Every morning, the We Love Baseball crew reviews the Nastiest Pitches from the previous day’s games. If you see something you think should be included here be sure to tweet @PitcherList to let us know. Or, if you’re a PL+ Member and part of our Discord, shout it out in the Nastiest Pitches channel. If your suggestion is included the next day, you’ll be entered into a weekly drawing for a free t-shirt. If you’re not already a PL+ member, you’re missing out!
Nick Pivetta’s Knuckle Curve
Pretty much no one in the league can snap off a breaking ball as well as Pivetta. He currently leads all starters in induced vertical drop on curveballs (19.3 inches), enabled by an extremely vertical arm slot and spin axis along with a spin rate exceeding 2700 rpm. The hook provided a 35% CSW as Pivetta tossed a quality start in the Red Sox’s 16-3 walloping of the White Sox.
Shane McClanahan’s Changeup
This pitch is basically an 88 mph screwball, which just sounds like the most unfair thing ever. This changeup matched his jersey number with 18 inches of horizontal movement, and he hit his spot perfectly on the corner, freezing Jorge Soler. In this start, he threw six scoreless innings and lowered his season ERA to 2.09, and he leads all starting pitchers in CSW. Much of his success has been fueled by the much-improved changeup, which ran an incredible 43% CSW today.
Logan Webb’s Slider
This article might be the only one that talks about Webb’s performance in this game. It makes sense, given that the Giants and Mets scored a combined 15 runs and both made insane late-inning comebacks in what will go down as an all-time great game, capped off by Brandon Crawford’s walk-off single. Webb has ascended his way to ace status with an elite three-pitch mix and crazy horizontal movement, and his breaking ball has been one of the best in baseball.
Hirokazu Sawamura’s Splitter
Many pitchers throw great splitters, but Sawamura is among the most confident in using it as a strikeout weapon. Only two pitchers have thrown a higher fraction of splitters than him and he has a 43% strikeout rate with it this year. Sawamura has quietly put together a 3.12 ERA in two seasons in Boston.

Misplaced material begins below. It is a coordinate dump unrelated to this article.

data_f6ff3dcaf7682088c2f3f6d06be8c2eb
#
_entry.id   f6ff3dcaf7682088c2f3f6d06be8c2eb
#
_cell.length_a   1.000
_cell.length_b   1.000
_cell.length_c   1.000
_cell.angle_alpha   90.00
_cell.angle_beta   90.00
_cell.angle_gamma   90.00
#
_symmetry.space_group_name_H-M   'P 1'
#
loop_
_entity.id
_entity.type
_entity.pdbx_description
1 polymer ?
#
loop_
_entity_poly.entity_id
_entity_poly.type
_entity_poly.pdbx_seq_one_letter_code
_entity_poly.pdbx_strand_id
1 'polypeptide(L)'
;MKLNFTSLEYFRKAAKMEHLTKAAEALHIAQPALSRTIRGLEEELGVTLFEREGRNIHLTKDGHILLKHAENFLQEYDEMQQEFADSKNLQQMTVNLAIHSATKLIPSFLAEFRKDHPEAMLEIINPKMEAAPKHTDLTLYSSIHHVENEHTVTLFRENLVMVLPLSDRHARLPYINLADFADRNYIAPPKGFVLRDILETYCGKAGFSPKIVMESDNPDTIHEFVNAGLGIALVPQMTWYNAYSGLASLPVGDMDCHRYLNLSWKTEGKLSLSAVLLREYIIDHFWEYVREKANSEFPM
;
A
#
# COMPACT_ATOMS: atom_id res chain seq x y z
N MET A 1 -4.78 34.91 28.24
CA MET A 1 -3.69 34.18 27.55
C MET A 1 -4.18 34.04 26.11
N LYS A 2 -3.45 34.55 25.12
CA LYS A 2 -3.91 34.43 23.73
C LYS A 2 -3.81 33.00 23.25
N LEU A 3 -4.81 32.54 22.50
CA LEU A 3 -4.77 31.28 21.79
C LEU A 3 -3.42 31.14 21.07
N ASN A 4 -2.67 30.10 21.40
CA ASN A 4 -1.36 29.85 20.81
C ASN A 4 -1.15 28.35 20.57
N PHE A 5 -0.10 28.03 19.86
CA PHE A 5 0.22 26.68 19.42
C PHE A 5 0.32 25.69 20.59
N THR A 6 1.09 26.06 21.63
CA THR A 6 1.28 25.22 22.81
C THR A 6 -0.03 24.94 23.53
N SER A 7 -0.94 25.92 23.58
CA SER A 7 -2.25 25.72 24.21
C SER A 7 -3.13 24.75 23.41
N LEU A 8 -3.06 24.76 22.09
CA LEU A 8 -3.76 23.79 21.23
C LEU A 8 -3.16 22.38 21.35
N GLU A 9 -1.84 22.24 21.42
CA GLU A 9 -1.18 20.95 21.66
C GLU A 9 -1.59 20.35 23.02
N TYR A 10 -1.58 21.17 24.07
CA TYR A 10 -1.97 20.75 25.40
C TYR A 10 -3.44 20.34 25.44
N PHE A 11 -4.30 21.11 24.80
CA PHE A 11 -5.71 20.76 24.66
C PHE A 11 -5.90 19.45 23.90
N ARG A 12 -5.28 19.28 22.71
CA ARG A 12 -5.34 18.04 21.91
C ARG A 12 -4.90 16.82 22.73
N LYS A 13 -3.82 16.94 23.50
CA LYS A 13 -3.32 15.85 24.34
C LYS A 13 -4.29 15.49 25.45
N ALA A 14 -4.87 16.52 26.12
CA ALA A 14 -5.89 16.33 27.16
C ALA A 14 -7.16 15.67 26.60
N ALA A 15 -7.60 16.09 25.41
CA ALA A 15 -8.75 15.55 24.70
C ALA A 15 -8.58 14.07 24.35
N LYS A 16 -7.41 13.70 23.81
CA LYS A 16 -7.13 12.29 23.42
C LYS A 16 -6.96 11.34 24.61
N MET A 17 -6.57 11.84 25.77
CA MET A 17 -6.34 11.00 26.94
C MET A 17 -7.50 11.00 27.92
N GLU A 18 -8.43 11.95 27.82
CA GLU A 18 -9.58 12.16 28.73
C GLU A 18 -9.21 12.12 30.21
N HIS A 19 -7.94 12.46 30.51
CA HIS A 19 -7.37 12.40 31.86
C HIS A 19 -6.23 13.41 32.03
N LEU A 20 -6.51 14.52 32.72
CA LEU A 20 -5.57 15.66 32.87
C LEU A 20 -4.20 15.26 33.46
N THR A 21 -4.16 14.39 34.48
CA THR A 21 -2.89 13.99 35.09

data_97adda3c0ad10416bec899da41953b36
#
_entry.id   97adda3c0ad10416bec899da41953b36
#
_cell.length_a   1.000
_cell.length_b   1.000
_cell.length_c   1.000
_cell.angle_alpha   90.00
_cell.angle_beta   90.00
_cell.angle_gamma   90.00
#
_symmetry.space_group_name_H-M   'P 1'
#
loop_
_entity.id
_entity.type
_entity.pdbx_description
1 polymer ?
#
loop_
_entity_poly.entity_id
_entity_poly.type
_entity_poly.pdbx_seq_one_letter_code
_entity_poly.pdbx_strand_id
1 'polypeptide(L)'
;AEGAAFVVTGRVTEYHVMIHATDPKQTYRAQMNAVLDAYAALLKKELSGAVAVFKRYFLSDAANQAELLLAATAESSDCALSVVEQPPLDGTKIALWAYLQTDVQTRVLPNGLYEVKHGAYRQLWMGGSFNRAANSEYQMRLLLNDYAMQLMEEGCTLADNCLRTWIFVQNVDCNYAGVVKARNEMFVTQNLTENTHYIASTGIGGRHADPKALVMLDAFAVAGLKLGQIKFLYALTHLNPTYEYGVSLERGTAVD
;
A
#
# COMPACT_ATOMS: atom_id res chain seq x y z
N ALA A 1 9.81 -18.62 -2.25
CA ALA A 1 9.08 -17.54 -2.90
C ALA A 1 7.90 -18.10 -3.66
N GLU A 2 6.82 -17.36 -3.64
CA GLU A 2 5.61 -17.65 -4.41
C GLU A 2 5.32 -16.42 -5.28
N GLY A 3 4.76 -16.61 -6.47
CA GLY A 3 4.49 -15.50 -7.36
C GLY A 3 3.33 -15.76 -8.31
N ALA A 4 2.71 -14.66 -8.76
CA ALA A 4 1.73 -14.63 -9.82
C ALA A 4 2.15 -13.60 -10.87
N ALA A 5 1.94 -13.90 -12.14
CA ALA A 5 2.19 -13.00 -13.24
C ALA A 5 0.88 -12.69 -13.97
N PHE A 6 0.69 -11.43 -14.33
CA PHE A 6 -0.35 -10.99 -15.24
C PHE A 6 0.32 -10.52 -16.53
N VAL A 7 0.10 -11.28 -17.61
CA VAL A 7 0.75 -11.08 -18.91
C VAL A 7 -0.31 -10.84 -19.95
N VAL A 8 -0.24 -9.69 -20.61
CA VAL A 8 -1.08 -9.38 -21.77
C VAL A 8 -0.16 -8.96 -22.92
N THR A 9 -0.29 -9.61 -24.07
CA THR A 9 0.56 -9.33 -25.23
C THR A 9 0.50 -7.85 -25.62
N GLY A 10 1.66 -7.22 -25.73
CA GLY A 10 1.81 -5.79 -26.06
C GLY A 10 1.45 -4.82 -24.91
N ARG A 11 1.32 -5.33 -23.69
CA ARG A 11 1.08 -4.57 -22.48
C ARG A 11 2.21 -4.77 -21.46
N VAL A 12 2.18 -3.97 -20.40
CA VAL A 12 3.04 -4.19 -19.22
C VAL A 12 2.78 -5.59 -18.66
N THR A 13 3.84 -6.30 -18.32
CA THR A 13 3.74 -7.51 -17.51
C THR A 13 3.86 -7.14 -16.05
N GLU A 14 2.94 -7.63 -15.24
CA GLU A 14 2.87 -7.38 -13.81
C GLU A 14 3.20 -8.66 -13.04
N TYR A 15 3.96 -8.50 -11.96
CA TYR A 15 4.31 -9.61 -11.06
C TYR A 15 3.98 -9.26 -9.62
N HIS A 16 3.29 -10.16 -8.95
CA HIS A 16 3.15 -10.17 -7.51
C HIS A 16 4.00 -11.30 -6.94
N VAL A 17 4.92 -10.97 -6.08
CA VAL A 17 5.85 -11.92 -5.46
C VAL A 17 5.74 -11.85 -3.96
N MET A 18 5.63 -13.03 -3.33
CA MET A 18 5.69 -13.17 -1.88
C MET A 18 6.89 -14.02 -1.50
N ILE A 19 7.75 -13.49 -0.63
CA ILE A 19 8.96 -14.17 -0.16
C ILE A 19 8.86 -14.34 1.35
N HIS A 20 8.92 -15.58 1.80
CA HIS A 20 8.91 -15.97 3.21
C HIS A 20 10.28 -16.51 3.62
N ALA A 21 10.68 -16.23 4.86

Roansy Contreras‘ Slider
After a strong major league debut last September and making a few relief appearances earlier in the year, the highly touted Pirates prospect made his first full-length start today and was excellent, tossing five innings of one-run ball. He throws a mid-90s fastball with two really good breaking balls. Here, you see the slider, which he’s already shown willingness to throw to both lefties and righties, absolutely fooling Charlie Blackmon here.
Sonny Gray’s Sinker
I know MLB has been messing with the baseballs over the past few years, often with disastrous effect, but I didn’t think they were inserting wiffle balls into games. This sinker was ludicrous – out of the hand it looked like it would hit the batter Harold Castro, who at no point planned to swing. Gray arguably had the best pitching performance of the day, fanning 10 over seven scoreless innings with a 37% CSW.
Dany Jiménez‘ Slider
This pitch looks like it’s on the borderline between a slider and curveball, but the computers call it a slider so we will too. Jiménez has been a rookie sensation on an inexperienced Oakland roster; he’s a perfect 9/9 on save opportunities with a 0.52 ERA. He’s looked like an amazing closer option and has gotten the bulk of high-leverage innings with Lou Trivino struggling.
Kevin Gausman’s Splitter
Nine starts into his tenure as a Blue Jay, Gausman has been as brilliant as any other hurler in baseball. He has a ludicrous strikeout to walk ratio of 13, comfortably pacing the league. This splitter has spent the last three years in contention for the best pitch in baseball, and it’s one of my personal picks. Of any pitch thrown at least 200 times this year by a starter, Gausman’s splitter leads the league in swinging strike rate… by a lot. It has a 29.7% swinging strike rate, while only one other pitch even exceeds 24%.
Tyler Mahle’s Slider
Mahle’s been receiving a bit of negative attention this year because he plays for the Reds and has had a fair share of bad luck, but his peripherals indicate he’s still the above-average pitcher he’s been in recent years. This slider starts out over the plate but falls off the table, getting an unusual whiff out of Andrelton Simmons, who’s usually one of the best around at putting bat on ball.
Blake Snell’s Slider
This breaking ball satisfies both of my favorite criteria for evaluating nasty pitches – location and velocity. Snell dotted this pitch to Victor Caratini right on the low and inside corner, diving straight under his bat. This pitch was thrown at 88 mph, crazy high for a slider, and it topped out at 91 mph today. Tarik Skubal’s slider is the only non-fastball from a left-handed starter that averages more than Snell’s 88.6 mph average slider velocity from this game.
Featured image by Justin Paradis (@JustParaDesigns on Twitter)